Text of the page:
LARCH 7032 - Advanced Ecology (M)

North Terrace Campus - Semester 1 - 2022

This course considers themes in ecological design and new technologies as they relate to contemporary landscape architecture. The course explores topics such as ecology, habitat restoration, hydrology, civil techniques, horticulture, planting design, installation and maintenance and other techniques pertinent to the production of ecologically vibrant landscapes.

  • General Course Information
    Course Details
    Course Code LARCH 7032
    Course Advanced Ecology (M)
    Coordinating Unit School of Architecture and Built Environment
    Term Semester 1
    Level Postgraduate Coursework
    Location/s North Terrace Campus
    Units 3
    Contact Up to 3 hours per week
    Available for Study Abroad and Exchange Y
    Assessment Essays, written assignments, illustrated verbal presentations, preparation of variety of other graphic, visual and physical model-based materials
    Course Staff

    Course Coordinator: Dr Scott Hawken

    Room Lecture Online Zoom
    Tutorial Barr Smith 540 a/b Final Yr Studio & 4th Year Studio 522a/b
    Some tutorials will be held at different sites. See class schedule for details
    Standard Tutorials are as follows: 
    Time Lecture Friday 09:00am – 10:00am
    Tutorial Tutorial 01 / 02 Friday 10:00 am – 12:00 pm
    These times vary for site visits
    Scott Hawken
    Senior Lecturer

    Mr Kaihang Zhang
    Tutor Weeks 1 - 5

    Mr Yu Lin
    Tutor Weeks 1 - 5
    Mr Enoch Liew
    Senior Landscape Architect TCL

    Please note that guest lecturers and tutors will not generally be available outside of studio contact hours. It is expected students fully engage with lecture content and limited studio time to reach the necessary advancement and resolution of design outcomes. For any course-related inquiry, please post an entry on the discussion board or email Dr. Scott Hawken on the above email.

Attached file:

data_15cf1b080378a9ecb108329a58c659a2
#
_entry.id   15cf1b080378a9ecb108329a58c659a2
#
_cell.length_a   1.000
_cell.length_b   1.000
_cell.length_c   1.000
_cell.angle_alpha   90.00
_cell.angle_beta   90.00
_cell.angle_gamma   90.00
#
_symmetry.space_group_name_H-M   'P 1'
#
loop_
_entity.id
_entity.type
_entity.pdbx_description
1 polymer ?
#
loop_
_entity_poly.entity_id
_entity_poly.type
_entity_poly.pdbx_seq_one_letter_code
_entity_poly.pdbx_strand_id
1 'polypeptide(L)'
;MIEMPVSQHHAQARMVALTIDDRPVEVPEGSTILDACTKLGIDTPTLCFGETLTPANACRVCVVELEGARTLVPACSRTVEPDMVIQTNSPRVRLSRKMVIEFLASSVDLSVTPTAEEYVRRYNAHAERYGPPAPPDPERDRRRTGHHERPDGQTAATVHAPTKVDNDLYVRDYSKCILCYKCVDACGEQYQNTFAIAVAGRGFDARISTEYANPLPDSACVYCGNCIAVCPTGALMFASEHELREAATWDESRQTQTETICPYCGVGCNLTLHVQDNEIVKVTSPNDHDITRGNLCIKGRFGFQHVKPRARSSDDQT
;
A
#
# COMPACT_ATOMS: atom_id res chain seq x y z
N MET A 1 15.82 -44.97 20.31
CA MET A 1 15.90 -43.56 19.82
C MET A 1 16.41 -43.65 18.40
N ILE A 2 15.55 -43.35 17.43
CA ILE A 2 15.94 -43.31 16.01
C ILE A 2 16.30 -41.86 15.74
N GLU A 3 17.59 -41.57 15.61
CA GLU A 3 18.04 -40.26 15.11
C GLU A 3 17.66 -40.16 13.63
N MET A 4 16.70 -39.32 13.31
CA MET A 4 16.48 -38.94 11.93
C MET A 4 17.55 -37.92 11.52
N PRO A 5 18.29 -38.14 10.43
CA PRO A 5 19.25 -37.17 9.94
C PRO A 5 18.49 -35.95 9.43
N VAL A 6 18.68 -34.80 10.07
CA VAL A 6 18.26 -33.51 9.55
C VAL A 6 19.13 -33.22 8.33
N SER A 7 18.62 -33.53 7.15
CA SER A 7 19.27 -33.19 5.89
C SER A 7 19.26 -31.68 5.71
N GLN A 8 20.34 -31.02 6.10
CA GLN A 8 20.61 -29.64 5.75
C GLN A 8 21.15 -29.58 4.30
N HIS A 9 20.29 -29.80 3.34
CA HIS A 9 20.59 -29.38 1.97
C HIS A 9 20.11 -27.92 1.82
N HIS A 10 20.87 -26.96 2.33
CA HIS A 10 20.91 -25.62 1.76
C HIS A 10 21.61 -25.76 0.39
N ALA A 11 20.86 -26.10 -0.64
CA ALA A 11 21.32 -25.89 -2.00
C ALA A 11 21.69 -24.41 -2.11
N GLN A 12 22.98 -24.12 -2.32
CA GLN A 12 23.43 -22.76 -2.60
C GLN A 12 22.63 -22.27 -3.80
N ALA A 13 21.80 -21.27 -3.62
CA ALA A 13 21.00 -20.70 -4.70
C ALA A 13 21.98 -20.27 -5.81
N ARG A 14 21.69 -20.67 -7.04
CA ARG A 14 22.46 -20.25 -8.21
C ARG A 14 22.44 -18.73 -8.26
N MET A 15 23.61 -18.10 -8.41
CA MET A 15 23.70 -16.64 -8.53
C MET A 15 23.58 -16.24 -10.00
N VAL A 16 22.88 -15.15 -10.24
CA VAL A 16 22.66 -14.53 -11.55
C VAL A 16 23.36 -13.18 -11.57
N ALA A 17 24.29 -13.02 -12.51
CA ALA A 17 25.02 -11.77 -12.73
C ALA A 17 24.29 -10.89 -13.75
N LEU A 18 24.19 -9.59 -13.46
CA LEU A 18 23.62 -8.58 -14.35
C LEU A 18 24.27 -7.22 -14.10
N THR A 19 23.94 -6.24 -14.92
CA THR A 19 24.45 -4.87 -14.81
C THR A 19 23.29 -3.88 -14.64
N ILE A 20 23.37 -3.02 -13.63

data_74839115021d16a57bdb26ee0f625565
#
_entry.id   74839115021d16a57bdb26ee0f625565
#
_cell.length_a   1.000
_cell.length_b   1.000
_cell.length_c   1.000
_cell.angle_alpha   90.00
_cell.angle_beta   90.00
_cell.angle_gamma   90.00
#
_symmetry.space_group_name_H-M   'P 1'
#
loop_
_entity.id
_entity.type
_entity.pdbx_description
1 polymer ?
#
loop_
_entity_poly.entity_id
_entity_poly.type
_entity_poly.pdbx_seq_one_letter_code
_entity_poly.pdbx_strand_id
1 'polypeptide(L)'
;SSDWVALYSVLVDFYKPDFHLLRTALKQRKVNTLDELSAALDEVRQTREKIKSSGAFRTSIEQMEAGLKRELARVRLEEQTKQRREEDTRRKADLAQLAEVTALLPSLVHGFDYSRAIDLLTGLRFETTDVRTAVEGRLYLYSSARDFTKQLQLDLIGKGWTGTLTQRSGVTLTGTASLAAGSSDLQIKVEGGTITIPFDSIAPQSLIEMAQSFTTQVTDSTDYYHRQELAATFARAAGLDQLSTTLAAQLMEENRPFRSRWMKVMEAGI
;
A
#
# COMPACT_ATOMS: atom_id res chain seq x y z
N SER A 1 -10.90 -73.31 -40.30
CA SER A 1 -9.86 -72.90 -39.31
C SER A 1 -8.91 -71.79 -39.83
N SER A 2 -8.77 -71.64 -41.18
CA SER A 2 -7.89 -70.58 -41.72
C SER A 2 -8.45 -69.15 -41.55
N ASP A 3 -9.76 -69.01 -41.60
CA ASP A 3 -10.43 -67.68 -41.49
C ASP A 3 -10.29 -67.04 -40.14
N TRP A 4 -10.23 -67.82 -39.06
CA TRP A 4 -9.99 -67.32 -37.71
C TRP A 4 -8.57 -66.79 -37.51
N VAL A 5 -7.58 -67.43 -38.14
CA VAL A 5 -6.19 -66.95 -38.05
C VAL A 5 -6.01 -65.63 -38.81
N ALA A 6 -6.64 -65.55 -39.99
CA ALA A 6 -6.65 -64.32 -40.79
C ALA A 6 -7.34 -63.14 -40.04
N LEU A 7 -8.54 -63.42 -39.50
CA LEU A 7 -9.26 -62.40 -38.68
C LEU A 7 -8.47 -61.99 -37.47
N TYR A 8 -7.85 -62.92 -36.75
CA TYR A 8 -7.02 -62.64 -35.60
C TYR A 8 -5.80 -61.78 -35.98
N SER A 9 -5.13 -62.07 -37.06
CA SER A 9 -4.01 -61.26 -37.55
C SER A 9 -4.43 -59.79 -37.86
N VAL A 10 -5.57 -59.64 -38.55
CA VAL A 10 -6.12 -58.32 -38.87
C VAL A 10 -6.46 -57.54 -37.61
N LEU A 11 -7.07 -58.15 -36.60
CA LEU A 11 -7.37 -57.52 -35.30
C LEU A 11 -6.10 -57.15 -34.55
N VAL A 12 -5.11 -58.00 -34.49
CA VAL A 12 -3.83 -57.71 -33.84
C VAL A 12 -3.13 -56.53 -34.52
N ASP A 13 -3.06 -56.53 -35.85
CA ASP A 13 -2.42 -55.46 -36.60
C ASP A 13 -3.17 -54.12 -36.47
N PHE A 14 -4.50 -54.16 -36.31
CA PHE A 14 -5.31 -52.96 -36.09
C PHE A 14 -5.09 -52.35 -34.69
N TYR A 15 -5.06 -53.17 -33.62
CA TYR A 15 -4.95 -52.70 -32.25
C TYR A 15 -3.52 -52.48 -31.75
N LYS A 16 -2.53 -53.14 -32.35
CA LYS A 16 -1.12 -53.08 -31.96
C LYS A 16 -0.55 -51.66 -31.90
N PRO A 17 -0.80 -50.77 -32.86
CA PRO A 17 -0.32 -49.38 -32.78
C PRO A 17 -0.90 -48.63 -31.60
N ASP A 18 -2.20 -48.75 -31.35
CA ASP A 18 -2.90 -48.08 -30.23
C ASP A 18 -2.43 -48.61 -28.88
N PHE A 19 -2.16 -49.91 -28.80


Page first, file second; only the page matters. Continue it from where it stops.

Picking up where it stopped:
For issues concerning enrolment s please ask ECMS at
    For issues related to discrimination or harassment contact
    the Course Coordinator or Velice Wennan, School Manager, 8313 5475, 

    For issues relating to health, safety, and wellbeing contact
    Ian Florance, Health, Safety and Wellbeing Officer, 8313 5978, 


    Ecology is the study of the relationships between plants, animals, people, and their environment and importantly, the balances between these relationships. It includes studying and understanding the ecology of a place and the patterns and balance of relationships between plants, animals, people, and the environment in that place. 

    Advanced Ecology guides students to explore and demonstrate an understanding of the importance of ecological principles in planting design, hydrology, habitat restoration, planting installation, and maintenance for sustainable and healthy landscapes. Advanced Ecology students will gain first-hand experience in growing, maintaining, planting, and identifying plants in collaboration with specialists in both landscape architecture and horticulture.  This course encourages a creative and sustainable approach to planting design based on a deep understanding of ecology. Creative and clear representational methods are developed to communicate a range of aesthetic and ecological values such as planting community structure, plant texture, and plant form. Products developed within the course include a planting concept and planting set-out plan.

    By creating an open dialogue with horticultural and conservation disciplines and a range of leading landscape architecture practitioners, students gain a practical and holistic understanding of the horticultural process in landscape architectural projects. Further students are supported to develop their own ethical and philosophical approach to ecology and planting design based on the relationships between living things, constructed and natural environments, and place. 

    This course prepares students for a future career in landscape architecture and the foundation skills for life-long learning in planting design and the design of constructed ecologies.
    Course Timetable

    The full timetable of all activities for this course can be accessed from Course Planner.

    Week 1 Introduction to Planting Design: Botanical Structures and Concepts
    Week 2 Natural Plant Communities: Waite Conservation Area Site Visit 
    Week 3 Ecology of Adelaide,  Landscape and Metropolis
    Week 4 Planting Succession and Cultural Ecologies
    Week 5 Plants and Site Conditions: Waite Arboretum Site Visit
    Week 6 The Planting Design Process – Masterclass 1 - The Planting Concept Plan
    Week 7 The Planting Design Process – Masterclass 2 - The Planting Planting Palette
    Week 8 The Planting Design Process – Masterclass 3 - The Planting Setout Plan
    Week 9 The Planting Design Process – Masterclass 4 - Designed Succession and Creative Maintenance
    Week 10 The Planting Design Process – Masterclass 5 - Constructed Ecologies and Green Infrastructure
    Week 11 Working Studio Succession